By The Numbers

The latest research indicates that the first three years of a baby’s life are critically important in the development of social, emotional, and cognitive wellness. Our earliest experiences with the adults in our lives affect our internal blueprints and have a strong influence over later growth and future health. This early development, whether mostly nurturing, or negative and neglectful, takes hold and builds brain patterns that last a lifetime

From 0-3 years old, the brain is at its most plastic, and more than 1 million new neural connections form every second--the most active period in our lives (source: Center for the Developing Child, Harvard University, www.developingchild.harvard.edu). Around age 3, these connections slow dramatically. The brain is malleable when we are infants, but also vulnerable to what is being experienced. When a baby has stability and positive interactions, this helps build healthy brain circuitry. When a baby has harmful or neglectful experiences, this can disrupt the healthy growth of brain structure and lead to toxic stress. The more brain circuits get used, the more they increase connectivity and form strong foundations for new skills to be learned. However, if those circuits do not develop and later become dormant, this can have a negative and lasting impact on a child’s potential learning and health (source: USAID Center on Children in Adversity, www.childreninadversity.gov).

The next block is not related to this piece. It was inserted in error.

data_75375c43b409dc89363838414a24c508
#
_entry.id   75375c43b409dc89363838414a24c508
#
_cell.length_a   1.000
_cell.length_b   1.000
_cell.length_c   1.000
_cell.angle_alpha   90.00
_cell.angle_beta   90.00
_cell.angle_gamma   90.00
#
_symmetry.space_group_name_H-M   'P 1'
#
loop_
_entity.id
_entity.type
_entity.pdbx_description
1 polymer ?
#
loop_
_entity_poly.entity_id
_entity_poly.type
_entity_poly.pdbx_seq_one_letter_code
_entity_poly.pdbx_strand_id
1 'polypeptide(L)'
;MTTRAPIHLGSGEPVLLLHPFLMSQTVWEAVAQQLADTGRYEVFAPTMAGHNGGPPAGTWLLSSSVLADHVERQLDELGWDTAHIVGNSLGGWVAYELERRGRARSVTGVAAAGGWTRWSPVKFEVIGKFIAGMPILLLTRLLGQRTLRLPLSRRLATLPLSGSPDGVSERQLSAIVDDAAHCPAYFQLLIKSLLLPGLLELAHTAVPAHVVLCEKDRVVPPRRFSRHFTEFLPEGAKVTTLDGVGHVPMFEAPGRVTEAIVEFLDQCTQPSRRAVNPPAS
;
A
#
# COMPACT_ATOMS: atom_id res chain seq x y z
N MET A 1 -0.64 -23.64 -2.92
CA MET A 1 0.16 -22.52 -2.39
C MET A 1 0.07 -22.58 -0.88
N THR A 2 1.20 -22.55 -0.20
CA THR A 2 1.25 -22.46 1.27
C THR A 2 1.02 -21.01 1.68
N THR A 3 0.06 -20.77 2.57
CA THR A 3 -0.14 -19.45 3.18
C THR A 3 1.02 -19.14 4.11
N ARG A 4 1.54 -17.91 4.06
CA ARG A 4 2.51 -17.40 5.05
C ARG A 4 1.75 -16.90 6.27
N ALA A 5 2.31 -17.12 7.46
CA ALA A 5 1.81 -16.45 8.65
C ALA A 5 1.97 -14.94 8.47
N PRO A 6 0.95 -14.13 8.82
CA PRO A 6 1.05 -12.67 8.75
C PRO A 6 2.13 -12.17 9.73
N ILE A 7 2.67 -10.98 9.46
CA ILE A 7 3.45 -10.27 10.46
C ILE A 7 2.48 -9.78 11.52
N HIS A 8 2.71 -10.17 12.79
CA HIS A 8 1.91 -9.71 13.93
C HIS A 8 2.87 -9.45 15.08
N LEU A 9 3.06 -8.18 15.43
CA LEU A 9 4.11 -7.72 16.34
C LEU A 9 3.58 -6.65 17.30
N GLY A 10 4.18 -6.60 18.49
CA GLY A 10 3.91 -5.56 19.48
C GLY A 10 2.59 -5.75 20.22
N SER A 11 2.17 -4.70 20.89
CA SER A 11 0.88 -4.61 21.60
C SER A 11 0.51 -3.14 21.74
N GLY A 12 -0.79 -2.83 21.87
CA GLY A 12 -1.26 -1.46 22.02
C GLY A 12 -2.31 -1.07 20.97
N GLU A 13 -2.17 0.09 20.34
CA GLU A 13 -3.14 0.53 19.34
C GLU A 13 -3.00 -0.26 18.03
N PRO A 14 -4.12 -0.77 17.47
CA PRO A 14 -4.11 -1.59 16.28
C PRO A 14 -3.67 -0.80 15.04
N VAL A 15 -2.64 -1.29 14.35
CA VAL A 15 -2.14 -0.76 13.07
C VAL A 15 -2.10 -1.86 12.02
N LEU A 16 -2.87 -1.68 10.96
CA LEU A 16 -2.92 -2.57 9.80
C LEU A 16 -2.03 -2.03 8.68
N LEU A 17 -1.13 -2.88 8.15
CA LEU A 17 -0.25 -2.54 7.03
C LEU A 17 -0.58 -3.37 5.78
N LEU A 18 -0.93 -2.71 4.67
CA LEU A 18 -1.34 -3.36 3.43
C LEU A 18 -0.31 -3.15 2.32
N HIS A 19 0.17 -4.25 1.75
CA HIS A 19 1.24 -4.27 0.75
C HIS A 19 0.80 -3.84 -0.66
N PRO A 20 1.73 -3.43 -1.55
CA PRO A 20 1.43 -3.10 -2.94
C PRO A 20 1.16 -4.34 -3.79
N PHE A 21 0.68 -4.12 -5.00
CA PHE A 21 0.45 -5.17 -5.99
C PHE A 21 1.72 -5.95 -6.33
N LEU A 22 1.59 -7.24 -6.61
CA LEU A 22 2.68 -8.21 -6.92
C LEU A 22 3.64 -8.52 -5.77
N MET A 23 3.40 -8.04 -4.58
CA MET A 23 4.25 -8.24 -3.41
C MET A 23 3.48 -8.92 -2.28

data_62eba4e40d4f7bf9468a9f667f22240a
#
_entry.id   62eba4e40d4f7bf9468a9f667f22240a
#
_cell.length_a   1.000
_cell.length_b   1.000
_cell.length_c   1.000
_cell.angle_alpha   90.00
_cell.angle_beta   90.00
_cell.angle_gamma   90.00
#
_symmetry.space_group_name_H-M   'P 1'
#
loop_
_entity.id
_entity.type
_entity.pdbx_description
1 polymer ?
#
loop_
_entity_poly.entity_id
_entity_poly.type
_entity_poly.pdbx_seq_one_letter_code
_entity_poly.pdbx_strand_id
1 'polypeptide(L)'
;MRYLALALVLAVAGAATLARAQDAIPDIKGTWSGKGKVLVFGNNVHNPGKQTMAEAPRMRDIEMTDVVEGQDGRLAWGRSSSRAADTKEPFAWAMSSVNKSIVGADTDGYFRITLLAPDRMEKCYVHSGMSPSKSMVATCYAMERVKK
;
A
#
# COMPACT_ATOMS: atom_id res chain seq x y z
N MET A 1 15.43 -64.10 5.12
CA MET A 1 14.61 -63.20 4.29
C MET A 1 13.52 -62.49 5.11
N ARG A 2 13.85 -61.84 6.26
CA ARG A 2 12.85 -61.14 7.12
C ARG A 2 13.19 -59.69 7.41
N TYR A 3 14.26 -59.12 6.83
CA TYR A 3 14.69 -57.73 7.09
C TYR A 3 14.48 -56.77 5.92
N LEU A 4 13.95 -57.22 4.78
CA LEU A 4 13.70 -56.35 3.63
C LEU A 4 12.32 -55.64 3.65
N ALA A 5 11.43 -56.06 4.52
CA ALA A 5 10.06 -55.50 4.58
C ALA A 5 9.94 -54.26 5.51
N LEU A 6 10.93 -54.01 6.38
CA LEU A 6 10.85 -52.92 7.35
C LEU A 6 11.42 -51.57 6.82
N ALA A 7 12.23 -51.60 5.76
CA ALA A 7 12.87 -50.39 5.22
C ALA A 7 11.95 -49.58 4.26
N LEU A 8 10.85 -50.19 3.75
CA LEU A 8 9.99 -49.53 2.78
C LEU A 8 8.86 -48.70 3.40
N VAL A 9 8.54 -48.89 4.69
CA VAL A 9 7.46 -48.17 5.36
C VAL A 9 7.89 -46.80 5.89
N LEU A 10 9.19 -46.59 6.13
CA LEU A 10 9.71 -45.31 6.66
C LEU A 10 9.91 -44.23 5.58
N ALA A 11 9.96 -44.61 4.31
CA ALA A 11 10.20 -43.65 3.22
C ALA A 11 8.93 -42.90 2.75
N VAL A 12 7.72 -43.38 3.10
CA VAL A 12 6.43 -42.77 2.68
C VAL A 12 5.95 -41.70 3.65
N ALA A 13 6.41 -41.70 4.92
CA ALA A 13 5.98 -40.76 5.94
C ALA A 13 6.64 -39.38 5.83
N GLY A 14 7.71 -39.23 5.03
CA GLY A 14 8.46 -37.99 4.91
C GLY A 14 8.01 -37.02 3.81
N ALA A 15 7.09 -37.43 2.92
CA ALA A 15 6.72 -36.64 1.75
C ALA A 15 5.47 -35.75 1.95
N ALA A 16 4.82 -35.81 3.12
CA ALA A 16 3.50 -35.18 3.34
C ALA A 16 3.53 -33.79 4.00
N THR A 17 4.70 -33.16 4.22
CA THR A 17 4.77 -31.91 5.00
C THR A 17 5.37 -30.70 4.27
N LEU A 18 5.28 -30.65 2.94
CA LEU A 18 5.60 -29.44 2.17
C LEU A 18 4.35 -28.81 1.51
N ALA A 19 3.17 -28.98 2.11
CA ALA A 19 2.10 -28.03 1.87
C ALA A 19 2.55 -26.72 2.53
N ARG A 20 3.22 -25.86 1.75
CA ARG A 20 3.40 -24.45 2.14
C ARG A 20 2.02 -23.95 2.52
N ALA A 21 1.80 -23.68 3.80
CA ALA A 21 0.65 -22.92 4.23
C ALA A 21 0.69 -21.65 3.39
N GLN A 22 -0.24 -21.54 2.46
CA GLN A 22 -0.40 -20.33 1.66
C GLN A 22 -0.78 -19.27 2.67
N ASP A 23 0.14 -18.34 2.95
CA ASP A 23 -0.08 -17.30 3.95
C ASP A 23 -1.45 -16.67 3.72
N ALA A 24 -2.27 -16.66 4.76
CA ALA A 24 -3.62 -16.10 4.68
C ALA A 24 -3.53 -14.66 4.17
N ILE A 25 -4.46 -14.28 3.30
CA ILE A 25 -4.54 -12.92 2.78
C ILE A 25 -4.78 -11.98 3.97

All development is built on what comes before, and early experiences have lifelong significance. After our brain patterns are already developed, it’s more difficult to go back and change them later, which is why early intervention is key. Failure to address shortfalls in development can lead to enduring consequences. This is precisely why it is important to act “right from the start” to ensure that all children are able to fulfill their potential and lead productive lives in the future.